Zoom Image
Fig. 1 Intraoperative picture showing erosion of the long process of incus.
Zoom Image
Fig. 2 Intraoperative picture showing conchal cartilage graft in situ.

The independent variables included were age, gender, socioeconomic status and duration of disease, which was recorded in the data collection performa. Outcome variable was the average hearing loss in decibels for air conduction and bone conduction at 250, 500, 1,000, 2,000 & 4,000 Hz, which was recorded using PTA both preoperatively and 12 weeks postoperatively. The preoperative average hearing loss for air conduction and bone conduction was compared with the postoperative values recorded at 12 weeks.

Results on continuous measurements are presented as mean ± standard deviation (SD) (min-max) and the results on categorical measurements are presented in numbers (%). The mean and SD of hearing loss in dB pre and postoperatively were compared using the paired t-test. All statistical analyses were performed at 5% level of significance and a p value < 0.05 was considered significant. The statistical software packages SAS 9.2 (SAS Institute, Cary, NC, USA) and SPSS 15.0 (SPSS Inc., Chicago, IL, USA) were used for the analysis of the data.


#

Result

Among the 22 patients who participated in this study, 68.2% were females. The mean age of the subjects with incus erosion was found to be 34.4 years, with a standard deviation of 10.95, and most of the patients (36.4%) were found to be between 31 to 40 years ([Tables 1], [2]).

Table 1

Gender distribution of the patients studied

Gender

No. of patients

%

Male

7

31.8

Female

15

68.2

Total

22

100.0

Table 2

Age distribution of the patients studied

Age in years

No. of patients

%

< 20

3

13.6

20–30

5

22.7

31–40

8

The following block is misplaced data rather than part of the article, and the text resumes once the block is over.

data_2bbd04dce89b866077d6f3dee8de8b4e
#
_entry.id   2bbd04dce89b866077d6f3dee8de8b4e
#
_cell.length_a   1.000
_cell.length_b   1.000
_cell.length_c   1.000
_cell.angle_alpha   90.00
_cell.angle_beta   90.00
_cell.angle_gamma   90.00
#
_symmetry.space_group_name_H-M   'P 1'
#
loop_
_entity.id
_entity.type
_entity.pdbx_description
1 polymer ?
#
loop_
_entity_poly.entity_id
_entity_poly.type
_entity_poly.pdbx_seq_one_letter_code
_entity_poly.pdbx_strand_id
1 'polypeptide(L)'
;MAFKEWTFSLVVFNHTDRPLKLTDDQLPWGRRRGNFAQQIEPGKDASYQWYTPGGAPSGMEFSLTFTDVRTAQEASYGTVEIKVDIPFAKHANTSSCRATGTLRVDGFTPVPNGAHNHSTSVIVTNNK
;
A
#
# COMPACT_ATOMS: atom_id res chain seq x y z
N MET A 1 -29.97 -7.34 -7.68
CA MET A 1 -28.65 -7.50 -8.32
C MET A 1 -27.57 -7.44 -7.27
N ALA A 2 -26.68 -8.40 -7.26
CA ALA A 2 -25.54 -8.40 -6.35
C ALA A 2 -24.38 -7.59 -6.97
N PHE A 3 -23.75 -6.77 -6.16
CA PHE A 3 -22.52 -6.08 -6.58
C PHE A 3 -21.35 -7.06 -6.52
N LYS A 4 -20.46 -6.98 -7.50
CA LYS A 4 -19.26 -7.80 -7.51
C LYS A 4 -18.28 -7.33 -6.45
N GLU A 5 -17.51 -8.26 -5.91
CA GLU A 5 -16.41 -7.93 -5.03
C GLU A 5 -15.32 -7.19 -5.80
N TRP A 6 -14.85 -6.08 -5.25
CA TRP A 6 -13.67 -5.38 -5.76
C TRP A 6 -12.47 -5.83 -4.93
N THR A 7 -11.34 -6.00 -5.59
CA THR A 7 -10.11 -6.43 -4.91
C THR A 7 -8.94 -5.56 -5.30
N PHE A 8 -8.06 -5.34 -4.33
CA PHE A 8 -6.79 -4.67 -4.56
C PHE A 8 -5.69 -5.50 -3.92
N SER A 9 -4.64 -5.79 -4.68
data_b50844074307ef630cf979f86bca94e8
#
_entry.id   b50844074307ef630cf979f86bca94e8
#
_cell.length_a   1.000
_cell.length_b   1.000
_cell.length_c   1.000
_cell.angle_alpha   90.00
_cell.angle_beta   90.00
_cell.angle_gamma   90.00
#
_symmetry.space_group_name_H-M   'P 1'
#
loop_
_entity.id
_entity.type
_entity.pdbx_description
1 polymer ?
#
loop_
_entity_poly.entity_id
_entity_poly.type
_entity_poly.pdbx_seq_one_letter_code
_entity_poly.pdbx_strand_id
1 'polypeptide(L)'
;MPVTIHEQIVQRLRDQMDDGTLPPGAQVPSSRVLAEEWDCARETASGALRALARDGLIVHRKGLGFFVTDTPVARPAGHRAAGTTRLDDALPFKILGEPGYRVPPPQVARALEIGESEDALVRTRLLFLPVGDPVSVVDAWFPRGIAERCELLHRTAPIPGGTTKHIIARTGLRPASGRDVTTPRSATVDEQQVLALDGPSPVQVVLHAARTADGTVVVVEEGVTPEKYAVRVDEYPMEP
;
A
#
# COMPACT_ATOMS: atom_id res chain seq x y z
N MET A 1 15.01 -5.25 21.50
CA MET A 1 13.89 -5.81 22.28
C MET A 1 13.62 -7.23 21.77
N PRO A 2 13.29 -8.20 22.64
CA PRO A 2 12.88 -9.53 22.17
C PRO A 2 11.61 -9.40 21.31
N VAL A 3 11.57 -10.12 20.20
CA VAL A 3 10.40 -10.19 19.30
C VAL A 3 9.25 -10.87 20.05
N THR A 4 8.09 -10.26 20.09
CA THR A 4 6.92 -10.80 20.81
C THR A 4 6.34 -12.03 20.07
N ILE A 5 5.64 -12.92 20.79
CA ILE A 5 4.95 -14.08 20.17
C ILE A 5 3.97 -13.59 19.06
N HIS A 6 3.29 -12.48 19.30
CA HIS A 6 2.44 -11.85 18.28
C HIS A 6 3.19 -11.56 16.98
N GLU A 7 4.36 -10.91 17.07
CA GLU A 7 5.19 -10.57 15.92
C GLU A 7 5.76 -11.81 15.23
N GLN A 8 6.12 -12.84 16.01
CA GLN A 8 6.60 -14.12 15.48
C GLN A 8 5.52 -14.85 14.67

36.4

41–50

5

22.7

> 50

1

4.6

Total

22

100.0

Mean ± SD: 34.36 ± 10.95


The socioeconomic status of the patients in the study was assessed using a modified Kuppuswamy scale, and it was found that 86.4% of patients were from lower socioeconomic status. The mean duration of symptoms was 8.5 years, with a standard deviation of 8.4. However, the majority of the patients (45%) had symptoms ranging from 1 to 5 years ([Tables 3], [4]).

Table 3

Socioeconomic status distribution of the patients studied

Socioeconomic status

No. of patients

%

Lower

19

86.4

Lower middle

1

4.5

Upper middle

2

9.1

Total

22

100.0

Table 4

Duration of disease distribution of the patients studied

Duration of disease (years)

No. of patients

%

<1

5

22.7

>1–<5

10

45.5

>5–<10

4

18.2

>10–<20

4

18.2

> 20

2

9.1

Total

22

100.0

Mean ± SD: 8.48 ± 8.40


The mean preoperative hearing loss for air conduction was found to be 40 dB, with a standard deviation of 10.8. It was also found that patients in the older age group (> 35 years) with incus erosion had more hearing loss as compared with the younger age group, and this difference was found to be statistically significant with a p value of 0.047 ([Table 5]).